Our community blogs

  1. May the Peace of Christ and the sacrificial love of Saint Valentine be with you.

    Here we go with another set of weekly news items to assist your ministry with pertinent information and formation. 

    • Kara Powell of Fuller Institute offers three faith building tips that any youth leader might offer to parents. 
    • Tis’ the season.  As we near spring, we begin to engage in the season of hiring.  US Catholic magazine asks a related question and wonders if our hiring practices, especially when it comes to a rejection letter, have become a social justice issue?
    • Last week, I posted about “small v” vocation assessments.  I found this article from the New York Times about how colleges are becoming more intentional about vocational discernment.  We should be looking to answer similar questions.
    • Quote

      Thinking about vocation often requires parts of a college that do not usually work together to think cohesively. Professors might spend time in discussion with the careers office, or the office of community service, in order to plan projects that extend beyond the classroom. At Grand View University in Iowa, such thinking has meant a class in which students use digital tools to create maps of common refugee routes, while they also undertake a service project with refugees in their community who have traveled these routes in order to arrive in Des Moines. At Wake Forest University, it has involved the creation of an Office of Personal and Career Development that is so thoroughly entwined with the curriculum that you can even take courses for credit in career exploration.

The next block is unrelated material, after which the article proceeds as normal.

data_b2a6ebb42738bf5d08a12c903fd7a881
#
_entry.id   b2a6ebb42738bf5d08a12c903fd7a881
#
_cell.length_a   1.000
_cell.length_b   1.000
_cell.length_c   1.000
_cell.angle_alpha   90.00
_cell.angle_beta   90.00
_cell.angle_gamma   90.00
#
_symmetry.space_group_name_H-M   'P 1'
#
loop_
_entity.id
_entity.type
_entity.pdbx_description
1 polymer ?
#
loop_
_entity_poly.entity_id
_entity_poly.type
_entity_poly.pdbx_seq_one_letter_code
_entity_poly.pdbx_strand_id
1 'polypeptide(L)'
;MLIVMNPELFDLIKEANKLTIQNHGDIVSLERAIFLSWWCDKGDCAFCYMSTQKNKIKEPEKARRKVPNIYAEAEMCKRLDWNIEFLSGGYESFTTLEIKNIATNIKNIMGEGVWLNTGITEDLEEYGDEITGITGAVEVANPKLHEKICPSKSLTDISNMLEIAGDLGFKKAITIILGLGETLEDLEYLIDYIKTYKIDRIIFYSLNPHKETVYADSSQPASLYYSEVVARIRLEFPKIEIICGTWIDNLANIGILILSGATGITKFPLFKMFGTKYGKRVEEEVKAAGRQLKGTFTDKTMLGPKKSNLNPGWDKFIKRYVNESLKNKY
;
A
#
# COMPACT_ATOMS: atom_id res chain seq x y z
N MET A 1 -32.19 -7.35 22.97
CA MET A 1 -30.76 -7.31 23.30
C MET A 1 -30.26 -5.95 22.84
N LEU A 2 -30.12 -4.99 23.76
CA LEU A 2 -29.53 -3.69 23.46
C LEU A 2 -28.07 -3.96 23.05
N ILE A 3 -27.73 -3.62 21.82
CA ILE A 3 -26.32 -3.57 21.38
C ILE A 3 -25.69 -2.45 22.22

Are we using all the parts of our community to help young people understand their own personal vocational call?

    • In two weeks’ time, the Holy Father will gather Bishops from around the world to address the abuse crisis in the Church, For a wider perspective, read the Houston Chronical report on how this has also plagued the Southern Baptist Convention, the largest religious denomination in the US.

    Wade Burleson, a former president of Oklahoma's Southern Baptist convention, says it has long been clear that Southern Baptist churches face a crisis. In 2007 and 2018, he asked SBC leaders to study sexual abuse in churches and bring prevention measures to a vote at the SBC's annual meeting.
    Leaders pushed back both times, he said. Some cited local church autonomy; others feared lawsuits if the reforms didn't prevent abuse.
    Burleson couldn't help but wonder if there have been "ulterior motives" at play.
    "There's a known problem, but it's too messy to deal with," he said in a recent interview. "It's not that we can't do it as much as we don't want to do it. ... To me, that's a problem. You must want to do it, to do it."

    • Still got space in your life for a New Year’s Resolution?  Want to be a better leader?  Mark Cole has 11 Statements for you to consider in the remaining 11 months of 2019.